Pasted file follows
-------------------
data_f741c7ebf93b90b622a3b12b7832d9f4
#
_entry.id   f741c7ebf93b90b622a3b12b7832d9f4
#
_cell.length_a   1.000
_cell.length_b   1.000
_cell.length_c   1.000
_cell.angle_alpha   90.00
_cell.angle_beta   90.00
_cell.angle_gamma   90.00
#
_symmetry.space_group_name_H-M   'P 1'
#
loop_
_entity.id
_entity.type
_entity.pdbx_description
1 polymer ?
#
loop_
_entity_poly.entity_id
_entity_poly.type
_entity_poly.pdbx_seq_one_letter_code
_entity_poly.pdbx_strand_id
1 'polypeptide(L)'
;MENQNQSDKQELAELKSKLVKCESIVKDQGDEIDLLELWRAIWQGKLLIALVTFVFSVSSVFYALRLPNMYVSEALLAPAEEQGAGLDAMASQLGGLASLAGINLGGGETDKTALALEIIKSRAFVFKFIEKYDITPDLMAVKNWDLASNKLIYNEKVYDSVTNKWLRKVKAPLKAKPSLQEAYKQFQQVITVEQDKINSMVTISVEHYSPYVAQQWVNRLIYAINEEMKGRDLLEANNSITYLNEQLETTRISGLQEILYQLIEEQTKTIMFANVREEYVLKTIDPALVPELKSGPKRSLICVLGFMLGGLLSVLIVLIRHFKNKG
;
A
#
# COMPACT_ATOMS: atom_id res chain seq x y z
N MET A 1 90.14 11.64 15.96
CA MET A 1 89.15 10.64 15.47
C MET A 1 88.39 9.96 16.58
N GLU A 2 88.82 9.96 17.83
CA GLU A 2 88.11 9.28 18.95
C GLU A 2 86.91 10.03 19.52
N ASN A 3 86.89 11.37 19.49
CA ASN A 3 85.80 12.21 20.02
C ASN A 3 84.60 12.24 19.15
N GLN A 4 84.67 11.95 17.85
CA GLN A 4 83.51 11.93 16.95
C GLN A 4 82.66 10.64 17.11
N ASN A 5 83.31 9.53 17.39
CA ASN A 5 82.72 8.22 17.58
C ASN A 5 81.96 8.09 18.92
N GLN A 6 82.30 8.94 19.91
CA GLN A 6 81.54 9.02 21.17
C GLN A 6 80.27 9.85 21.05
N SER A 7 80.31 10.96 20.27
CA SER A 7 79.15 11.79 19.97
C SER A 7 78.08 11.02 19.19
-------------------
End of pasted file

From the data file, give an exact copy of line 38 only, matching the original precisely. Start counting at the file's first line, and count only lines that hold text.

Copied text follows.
CA ASN A 3 85.80 12.21 20.02